Sport Writer Roseanna Conway recaps her experiences of university sport, and why being a spectator can be just as much fun as being a player
Despite loving and playing many sports throughout my time at school, I soon learnt once arriving at university that the commitment and dedication required for sport allowed time for just one. After deliberating about which sport I would pick, I opted for hockey, trialled, got into the club and was a proud member of the University of Birmingham Hockey Club (UOBHC) for my first two years at university.
I played and trained four times a week, attended numerous weekly socials with my teammates and spent each Saturday travelling around the Midlands playing matches. When I wasn’t playing hockey, I was most likely involved in a group chat, discussing matches or the latest team news. Though I decided not to live in a ‘hockey house,’ this was a popular option for many of my teammates. In my second year, I was elected as social secretary of the club, so spent any spare time I had organising our weekly sports night or the end of season ball. Before I knew it, university had become synonymous with hockey and it very much defined my first two years at Birmingham.
In my third year, I went abroad for the year as part of my course. Upon my return, I chose not to play hockey in my final year. With Wednesdays – a day I always associated with playing sport – now free, I decided to take the chance to watch some other sport taking place around campus.
I have always loved watching sport and took any opportunity I could during my year abroad in Madrid to watch live sport. This included spending a Monday night at Athletico Madrid’s Wanda Stadium, to watching world-class tennis at the Mutua Madrid Open Tennis championship, or Real Madrid’s basketball team in the Euroleague. Yet during my time at university, I had spent so much time playing my own sport that I’d neglected the chance to watch any others.
My love of netball, a game that I had played at school but had not played since starting university, was reaffirmed after watching the women’s 2s in their BUCS Wednesday fixture against Manchester. With the ball fizzing around, the balcony full of spectators, and the score soaring, I realised how much I had missed it. I decided at that point, that I would join my English Language and Linguistics society netball team. I have been playing intermural netball for my society ever since and so look forward to my weekly Thursday matches.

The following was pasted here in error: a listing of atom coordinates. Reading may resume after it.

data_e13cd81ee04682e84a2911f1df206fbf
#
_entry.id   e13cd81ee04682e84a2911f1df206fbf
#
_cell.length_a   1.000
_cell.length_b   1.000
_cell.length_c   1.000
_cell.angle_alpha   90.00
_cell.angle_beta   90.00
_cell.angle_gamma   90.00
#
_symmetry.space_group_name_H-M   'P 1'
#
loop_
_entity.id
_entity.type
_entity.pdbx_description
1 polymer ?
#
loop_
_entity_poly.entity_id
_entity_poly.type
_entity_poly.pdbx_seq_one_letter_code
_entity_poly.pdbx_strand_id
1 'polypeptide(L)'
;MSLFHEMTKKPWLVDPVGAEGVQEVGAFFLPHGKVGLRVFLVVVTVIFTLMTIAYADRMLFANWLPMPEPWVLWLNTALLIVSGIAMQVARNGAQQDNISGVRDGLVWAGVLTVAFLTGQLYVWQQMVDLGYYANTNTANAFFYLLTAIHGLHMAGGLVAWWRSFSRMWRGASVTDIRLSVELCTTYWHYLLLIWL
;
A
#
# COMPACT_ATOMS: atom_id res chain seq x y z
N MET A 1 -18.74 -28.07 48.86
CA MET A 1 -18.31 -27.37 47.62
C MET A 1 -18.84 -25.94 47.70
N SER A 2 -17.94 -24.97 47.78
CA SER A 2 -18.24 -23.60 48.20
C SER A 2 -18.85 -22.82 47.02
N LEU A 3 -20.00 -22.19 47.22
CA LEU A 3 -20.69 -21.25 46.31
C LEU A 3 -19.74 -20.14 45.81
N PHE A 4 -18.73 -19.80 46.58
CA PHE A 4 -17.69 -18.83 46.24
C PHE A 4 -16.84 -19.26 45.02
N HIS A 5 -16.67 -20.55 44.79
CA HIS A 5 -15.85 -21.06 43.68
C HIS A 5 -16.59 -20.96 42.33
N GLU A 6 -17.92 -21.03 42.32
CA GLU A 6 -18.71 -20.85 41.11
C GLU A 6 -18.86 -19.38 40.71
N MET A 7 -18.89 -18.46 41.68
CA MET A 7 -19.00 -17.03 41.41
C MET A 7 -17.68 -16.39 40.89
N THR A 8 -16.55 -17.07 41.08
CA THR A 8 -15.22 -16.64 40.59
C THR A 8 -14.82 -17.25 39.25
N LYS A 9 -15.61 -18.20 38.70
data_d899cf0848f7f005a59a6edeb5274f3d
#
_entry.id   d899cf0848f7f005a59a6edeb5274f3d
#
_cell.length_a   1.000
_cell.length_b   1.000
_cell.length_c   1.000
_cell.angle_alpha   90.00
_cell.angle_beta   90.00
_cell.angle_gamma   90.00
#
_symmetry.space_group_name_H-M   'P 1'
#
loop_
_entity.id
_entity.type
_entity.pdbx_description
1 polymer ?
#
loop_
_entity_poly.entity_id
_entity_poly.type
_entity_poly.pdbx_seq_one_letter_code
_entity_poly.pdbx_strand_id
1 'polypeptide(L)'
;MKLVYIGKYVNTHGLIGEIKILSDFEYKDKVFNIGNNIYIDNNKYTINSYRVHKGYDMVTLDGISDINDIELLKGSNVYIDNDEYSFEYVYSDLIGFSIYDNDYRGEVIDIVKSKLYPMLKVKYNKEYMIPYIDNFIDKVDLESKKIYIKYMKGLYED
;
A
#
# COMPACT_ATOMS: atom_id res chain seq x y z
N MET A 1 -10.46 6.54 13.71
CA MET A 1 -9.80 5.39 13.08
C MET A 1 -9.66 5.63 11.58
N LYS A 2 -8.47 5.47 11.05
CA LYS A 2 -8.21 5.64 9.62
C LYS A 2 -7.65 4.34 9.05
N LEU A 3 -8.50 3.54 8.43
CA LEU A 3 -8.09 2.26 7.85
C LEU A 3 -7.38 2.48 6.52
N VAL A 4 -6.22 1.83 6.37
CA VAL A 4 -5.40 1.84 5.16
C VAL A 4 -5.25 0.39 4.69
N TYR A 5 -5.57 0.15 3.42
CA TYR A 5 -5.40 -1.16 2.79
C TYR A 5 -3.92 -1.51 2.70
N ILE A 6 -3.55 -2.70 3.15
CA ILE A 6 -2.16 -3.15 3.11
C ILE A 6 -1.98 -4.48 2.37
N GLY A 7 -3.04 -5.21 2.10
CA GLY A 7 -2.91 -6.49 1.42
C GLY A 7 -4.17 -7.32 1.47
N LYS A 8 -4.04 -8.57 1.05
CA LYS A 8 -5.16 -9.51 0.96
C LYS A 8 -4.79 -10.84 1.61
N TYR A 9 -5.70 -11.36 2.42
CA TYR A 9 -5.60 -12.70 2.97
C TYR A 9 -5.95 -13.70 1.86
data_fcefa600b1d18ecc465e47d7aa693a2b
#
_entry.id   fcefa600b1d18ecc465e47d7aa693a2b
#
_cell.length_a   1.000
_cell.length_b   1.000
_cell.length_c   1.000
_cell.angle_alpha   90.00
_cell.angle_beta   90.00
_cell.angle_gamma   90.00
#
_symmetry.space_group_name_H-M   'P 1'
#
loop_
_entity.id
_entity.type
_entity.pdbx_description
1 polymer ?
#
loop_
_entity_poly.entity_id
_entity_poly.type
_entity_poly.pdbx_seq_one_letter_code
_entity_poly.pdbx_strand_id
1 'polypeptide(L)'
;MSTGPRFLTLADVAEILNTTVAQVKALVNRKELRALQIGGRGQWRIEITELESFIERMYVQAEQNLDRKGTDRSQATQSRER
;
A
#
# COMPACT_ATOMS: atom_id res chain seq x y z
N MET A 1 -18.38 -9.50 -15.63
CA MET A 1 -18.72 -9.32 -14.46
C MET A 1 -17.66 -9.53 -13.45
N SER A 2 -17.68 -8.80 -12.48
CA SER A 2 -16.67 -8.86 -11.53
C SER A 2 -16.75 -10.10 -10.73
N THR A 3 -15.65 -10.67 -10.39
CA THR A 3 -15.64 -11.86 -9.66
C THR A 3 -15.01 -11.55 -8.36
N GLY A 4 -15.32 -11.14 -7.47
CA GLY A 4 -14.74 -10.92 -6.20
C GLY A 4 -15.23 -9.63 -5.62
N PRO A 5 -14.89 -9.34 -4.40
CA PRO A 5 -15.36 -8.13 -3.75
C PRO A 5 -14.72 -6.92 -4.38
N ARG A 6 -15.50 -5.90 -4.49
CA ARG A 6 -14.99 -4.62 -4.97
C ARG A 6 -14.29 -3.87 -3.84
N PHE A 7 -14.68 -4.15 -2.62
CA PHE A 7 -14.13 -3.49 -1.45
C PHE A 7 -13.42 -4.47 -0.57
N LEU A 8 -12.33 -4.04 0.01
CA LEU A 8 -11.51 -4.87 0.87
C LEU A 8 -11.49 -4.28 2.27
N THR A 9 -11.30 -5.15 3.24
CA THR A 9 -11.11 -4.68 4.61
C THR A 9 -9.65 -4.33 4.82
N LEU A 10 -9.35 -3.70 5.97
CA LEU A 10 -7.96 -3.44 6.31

I spent a previous Wednesday evening on the side of the swimming pool watching the men’s 1’s playing in a water polo match. What a sport that is! Combining the shooting skills of handball, the ball-handling skills of netball and the speed and stamina of swimming, it was fast and so impressive. Today, I stood on the balcony in Sport and Fitness and watched the Netball 5s beat BCU 107-11. On the court beside them, the badminton team were playing an enthralling match against their Nottingham rivals. Further along, the women’s volleyball team were battling in an emphatic match against Anglia Ruskin.
I was worried that I would struggle not playing sport on a Wednesday, but I am thoroughly enjoying watching the victories and supporting the successes of other university sports players. I encourage other students, whether you’re playing yourself on a Wednesday or not, to take the time to walk around campus and check out the different sports going on.
You certainly don’t have to be taking part in sporting fixtures on a Wednesday to be able to enjoy what they have to offer. Undoubtedly, BUCS Wednesdays can be enjoyed by the whole university, whether you are a player or a spectator.